Hardy gems unearthed

Hardy gems unearthed | Fiona's Garden

Life & Style
Pink flowering Crowea exalata, Lomandra Tanika and Carex buchananii, and self-seeding, bright magenta rose campion create a low maintenance planting. Stachys byzantina is in the foreground.

Pink flowering Crowea exalata, Lomandra Tanika and Carex buchananii, and self-seeding, bright magenta rose campion create a low maintenance planting. Stachys byzantina is in the foreground.

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Native plants aren't necessarily better adapted than exotics to an Australian garden, it depends on where they occur in nature.

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IN LAST week's column, I described how the summer of 2018/19 had provoked me into changing the garden in an attempt to make it more sustainable.

This week it's time to describe the plants, starting with the reduced lawn.

Turf is Desert Lawn Blend (www.ausweststephenseeds.com.au/) a fescue blend that as I write is still green.

Ironically, having made the garden more drought-hardy, we're well into one of our wettest summers ever.

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To emphasize the difference between the "cultivated" lawn and my "paddock" beds we installed a rusty-look steel edging (non-gal).

I love the look, though it was hard getting the curves right.

Also, its permanent nature didn't occur to me until too late.

Once you've buried a metal lawn edging you're not likely to replace it, but Bill is happy as it makes mowing easier.

I stared a lot at the shapes of the newly introduced rocks and the spaces between while I thought about plants.

I wanted new plants as well as old faves and I needed a plan - there's always a zillion plants to choose from - so I made a few rules:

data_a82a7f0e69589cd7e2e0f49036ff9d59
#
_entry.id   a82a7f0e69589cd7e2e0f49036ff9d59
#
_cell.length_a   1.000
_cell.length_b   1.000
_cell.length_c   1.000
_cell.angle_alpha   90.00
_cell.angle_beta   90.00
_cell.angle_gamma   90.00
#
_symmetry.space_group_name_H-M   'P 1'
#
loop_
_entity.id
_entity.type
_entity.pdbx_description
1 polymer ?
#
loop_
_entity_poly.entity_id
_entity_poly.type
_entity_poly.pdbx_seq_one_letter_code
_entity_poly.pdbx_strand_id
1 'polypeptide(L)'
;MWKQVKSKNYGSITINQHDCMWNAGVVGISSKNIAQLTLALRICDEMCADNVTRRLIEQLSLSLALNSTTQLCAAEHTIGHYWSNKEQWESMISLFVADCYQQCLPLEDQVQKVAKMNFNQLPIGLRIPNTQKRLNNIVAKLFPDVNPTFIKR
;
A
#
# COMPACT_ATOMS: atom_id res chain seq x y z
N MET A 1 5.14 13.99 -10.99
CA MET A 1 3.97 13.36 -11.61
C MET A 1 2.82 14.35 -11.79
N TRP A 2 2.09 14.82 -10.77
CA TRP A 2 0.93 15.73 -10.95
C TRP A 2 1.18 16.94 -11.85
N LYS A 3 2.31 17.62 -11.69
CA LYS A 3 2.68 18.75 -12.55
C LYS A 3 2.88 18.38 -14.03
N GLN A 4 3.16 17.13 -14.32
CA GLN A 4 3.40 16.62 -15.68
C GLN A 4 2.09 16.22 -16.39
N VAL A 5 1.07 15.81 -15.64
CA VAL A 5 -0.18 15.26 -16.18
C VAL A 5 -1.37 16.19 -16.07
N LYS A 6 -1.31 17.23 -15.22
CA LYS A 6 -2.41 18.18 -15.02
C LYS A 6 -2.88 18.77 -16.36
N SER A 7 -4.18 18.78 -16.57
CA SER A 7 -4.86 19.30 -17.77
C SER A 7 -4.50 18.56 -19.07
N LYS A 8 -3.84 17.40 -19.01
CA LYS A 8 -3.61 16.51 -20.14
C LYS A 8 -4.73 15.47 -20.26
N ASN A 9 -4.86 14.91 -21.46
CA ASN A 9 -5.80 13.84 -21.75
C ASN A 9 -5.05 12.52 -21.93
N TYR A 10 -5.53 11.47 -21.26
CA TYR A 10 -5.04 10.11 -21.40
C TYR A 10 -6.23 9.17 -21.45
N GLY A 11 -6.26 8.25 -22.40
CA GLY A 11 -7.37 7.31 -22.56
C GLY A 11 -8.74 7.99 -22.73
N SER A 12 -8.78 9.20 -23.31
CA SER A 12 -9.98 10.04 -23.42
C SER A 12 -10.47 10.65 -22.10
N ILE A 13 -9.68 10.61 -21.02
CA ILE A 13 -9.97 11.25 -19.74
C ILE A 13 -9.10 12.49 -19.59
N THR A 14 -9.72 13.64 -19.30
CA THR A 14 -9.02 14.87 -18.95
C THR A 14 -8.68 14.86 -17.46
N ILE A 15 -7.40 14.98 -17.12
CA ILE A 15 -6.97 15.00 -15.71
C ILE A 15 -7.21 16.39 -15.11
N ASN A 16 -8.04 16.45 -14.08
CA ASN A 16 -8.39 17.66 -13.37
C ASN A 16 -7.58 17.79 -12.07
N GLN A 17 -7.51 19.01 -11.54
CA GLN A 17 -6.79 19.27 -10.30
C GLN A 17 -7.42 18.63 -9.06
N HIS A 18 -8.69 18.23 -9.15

• Plenty of low-growing plants - I wanted to see the rocks
  • A balance of shapes: flat ground covers; spikey plants including grasses; mounds (clipped if necessary)
  • Interesting front row plants

I was keen to get the right shapes in place before embarking on flowers but I did have a few floral plans.

These included self-sowing annuals that I could keep or discard as the garden grew, and plants with airy stems and small flowers like gaura, purple-top verbena (V. bonariensis), and Billy Buttons (Craspedia globosa).

Regardless of whether native or non-native, everything had to be frost, drought and sun tolerant.

Native plants aren't necessarily better adapted than exotics to an Australian garden, it depends on where they occur in nature.

I started by placing the clumps of sedums and salvias that I'd saved from last summer, as once they were in I had a clearer idea of where I was heading.

Next, I planted shrubs to make mounds.

Favourites so far are Westringia 'Grey Box' and 'Jervis Gem', Correa alba 'Mighty Tuff' (grey leaves, good shape), C. pulchella 'Ring a Ding Ding' (sprawling, vigorous), Crowea exalata, gorgeous, continually in flower, Santolina pinnata, a pretty, pale green cotton lavender, silvery Artemisia 'Powys Castle' and lastly, several versions of Salvia nemorosa, an invaluable low salvia with upright lavender, mauve and rose-purple flowers.

Liriope muscari 'Evergreen Giant' and 'Amethyst' have glossy, strappy leaves and spikes of lavender flowers through summer.

Finally, grasses.

The outstanding performer has been Lomandra 'Tanika', a beautiful fountain shape, with similarly shaped, bronze Carex buchananii a close second.

I also love the blue-green, upright Lomandra 'Frosty Tops'.

I'm looking on this initial planting as an experiment that I can change as I go along.

I know there'll be failures but I don't mind, the journey is so exciting.

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